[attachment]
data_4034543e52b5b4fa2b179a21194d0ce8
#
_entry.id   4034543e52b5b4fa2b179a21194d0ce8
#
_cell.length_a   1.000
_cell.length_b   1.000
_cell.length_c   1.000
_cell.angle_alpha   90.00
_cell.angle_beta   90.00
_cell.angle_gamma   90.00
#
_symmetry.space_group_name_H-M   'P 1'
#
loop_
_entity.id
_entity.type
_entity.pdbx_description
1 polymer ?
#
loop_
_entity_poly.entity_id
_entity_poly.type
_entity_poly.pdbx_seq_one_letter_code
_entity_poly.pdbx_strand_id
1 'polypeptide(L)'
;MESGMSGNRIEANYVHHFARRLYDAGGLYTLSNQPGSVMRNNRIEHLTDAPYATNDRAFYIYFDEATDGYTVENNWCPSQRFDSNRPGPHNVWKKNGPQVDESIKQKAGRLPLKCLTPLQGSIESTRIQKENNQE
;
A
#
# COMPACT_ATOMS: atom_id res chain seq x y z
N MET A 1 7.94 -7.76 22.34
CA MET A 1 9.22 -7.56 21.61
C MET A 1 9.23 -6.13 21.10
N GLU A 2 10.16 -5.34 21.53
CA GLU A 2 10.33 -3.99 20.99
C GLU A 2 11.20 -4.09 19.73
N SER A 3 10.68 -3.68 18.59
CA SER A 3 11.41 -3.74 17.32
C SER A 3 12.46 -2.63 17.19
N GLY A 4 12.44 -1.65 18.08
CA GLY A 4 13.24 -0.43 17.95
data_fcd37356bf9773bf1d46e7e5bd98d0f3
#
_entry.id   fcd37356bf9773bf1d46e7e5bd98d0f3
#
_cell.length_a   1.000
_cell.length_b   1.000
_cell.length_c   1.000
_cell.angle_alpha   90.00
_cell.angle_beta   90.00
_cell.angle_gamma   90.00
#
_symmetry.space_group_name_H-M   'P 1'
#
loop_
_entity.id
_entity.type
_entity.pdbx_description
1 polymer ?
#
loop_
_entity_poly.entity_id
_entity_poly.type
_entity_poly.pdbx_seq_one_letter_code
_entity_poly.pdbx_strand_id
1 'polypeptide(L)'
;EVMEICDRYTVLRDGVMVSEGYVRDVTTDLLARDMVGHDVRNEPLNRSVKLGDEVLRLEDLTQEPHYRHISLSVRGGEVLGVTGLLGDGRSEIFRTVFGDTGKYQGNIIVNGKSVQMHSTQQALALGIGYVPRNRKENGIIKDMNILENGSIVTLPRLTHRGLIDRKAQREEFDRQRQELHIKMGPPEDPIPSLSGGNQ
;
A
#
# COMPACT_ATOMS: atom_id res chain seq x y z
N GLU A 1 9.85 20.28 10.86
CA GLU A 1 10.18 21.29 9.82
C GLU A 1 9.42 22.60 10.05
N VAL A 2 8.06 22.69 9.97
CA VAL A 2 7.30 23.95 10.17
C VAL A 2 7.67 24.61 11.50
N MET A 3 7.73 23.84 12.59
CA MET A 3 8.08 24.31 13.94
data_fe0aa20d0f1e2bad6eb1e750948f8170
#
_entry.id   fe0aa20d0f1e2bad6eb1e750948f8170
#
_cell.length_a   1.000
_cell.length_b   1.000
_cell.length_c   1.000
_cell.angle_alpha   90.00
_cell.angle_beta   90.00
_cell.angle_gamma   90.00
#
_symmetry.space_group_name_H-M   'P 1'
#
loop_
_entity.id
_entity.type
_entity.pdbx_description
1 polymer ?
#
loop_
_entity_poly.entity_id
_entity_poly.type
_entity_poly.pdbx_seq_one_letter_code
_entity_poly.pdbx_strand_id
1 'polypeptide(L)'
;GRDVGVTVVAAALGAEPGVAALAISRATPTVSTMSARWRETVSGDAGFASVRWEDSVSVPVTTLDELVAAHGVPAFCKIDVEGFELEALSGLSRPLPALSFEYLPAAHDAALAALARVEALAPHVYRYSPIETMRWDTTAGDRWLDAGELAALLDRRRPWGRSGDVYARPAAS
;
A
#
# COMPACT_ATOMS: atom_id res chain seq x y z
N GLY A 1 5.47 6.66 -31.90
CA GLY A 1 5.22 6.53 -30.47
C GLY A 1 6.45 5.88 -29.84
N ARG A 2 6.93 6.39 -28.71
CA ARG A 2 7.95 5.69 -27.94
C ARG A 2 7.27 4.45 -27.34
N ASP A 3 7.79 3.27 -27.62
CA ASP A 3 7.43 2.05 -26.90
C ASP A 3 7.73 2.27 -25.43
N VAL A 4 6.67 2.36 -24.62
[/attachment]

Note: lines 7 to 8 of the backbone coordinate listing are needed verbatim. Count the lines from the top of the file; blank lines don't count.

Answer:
_cell.length_c   1.000
_cell.angle_alpha   90.00